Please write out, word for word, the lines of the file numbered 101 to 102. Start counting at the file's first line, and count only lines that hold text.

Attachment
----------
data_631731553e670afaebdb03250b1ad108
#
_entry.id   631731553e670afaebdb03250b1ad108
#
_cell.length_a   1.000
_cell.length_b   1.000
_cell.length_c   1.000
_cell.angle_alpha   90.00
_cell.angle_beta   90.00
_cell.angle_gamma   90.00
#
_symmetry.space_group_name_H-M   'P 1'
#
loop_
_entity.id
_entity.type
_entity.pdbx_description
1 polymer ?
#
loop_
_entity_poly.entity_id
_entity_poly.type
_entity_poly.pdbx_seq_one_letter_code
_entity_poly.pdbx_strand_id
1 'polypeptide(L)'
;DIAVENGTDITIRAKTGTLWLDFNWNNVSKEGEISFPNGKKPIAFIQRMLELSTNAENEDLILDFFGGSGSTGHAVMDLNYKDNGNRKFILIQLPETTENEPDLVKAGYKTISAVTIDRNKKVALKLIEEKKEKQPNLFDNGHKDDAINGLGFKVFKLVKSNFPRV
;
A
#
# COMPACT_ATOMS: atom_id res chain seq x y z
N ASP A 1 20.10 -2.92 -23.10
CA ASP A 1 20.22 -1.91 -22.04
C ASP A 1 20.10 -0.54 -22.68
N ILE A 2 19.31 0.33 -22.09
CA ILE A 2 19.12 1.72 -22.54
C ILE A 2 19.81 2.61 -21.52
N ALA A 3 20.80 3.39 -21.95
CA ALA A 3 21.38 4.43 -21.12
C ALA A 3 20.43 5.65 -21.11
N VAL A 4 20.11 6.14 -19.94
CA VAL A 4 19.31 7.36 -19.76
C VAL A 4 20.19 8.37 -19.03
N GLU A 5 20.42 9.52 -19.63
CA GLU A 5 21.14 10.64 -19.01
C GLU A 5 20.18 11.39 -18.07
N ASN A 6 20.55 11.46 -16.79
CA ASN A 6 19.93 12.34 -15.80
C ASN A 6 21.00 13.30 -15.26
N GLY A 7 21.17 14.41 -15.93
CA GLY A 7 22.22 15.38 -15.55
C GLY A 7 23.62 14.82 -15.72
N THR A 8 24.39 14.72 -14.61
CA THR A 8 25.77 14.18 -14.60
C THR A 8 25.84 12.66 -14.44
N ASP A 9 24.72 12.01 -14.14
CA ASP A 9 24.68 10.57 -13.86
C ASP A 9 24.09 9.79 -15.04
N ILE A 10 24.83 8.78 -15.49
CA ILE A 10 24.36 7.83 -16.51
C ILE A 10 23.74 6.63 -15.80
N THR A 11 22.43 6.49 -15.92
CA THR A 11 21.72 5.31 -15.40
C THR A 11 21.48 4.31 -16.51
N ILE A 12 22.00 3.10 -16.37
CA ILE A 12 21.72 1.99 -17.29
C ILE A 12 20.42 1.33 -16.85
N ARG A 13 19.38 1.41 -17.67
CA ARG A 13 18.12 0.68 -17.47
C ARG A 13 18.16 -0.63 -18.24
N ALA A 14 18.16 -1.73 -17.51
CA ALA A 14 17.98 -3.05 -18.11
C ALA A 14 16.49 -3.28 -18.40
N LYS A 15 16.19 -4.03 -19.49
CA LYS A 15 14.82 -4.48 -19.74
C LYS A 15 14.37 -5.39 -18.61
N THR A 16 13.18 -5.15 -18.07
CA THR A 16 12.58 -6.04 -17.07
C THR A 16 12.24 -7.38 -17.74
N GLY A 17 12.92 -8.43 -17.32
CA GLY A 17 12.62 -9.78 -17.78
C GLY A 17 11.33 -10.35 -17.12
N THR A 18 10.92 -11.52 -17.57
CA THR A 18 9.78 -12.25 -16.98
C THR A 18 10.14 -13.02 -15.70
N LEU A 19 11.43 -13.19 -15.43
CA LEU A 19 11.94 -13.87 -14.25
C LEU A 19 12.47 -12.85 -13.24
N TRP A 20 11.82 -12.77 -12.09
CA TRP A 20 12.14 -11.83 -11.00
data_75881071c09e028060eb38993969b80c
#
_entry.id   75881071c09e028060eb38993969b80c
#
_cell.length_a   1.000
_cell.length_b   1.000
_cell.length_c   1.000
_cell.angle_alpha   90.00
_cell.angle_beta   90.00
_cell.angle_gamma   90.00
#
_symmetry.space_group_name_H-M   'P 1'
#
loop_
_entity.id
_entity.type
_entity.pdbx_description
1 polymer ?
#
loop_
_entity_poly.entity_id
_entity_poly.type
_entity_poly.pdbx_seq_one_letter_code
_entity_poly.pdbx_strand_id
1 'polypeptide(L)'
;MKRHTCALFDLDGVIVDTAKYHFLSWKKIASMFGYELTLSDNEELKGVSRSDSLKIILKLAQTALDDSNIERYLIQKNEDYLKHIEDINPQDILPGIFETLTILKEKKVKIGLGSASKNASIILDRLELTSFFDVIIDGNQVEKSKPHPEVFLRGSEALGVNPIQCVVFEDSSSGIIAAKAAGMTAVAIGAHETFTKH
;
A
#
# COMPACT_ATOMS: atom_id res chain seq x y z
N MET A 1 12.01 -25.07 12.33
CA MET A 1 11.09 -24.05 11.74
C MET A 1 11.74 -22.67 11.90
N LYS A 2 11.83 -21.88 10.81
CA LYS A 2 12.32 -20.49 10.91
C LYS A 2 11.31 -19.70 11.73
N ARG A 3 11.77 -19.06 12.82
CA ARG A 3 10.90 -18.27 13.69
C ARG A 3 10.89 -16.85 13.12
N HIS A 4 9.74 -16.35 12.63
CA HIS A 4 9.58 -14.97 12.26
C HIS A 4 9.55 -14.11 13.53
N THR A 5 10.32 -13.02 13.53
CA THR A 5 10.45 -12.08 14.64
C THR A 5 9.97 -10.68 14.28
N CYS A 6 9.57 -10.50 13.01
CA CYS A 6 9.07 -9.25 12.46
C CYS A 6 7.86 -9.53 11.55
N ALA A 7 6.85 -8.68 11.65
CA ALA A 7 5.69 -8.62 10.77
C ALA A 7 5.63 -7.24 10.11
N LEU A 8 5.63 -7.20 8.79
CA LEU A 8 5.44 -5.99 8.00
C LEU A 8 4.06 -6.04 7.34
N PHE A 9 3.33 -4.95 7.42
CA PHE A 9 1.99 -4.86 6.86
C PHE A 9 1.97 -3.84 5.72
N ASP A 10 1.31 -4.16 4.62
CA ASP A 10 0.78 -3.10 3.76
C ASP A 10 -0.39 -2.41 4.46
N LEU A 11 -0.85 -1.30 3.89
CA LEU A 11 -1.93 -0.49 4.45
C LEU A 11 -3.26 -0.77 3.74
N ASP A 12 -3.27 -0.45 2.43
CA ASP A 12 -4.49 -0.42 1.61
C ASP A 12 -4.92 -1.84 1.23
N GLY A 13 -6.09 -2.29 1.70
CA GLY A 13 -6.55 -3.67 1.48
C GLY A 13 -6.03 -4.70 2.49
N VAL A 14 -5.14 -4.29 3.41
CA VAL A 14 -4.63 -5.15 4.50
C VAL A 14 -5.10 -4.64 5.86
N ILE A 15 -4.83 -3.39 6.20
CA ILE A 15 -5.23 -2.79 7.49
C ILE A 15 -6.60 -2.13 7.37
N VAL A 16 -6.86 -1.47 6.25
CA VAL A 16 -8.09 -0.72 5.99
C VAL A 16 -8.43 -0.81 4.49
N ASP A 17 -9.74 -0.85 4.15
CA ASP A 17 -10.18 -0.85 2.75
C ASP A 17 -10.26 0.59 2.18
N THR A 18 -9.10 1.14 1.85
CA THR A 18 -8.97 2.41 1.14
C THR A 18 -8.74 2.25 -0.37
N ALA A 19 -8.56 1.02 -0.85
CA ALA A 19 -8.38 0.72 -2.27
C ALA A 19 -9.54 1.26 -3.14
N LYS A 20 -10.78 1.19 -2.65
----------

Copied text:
_symmetry.space_group_name_H-M   'P 1'
#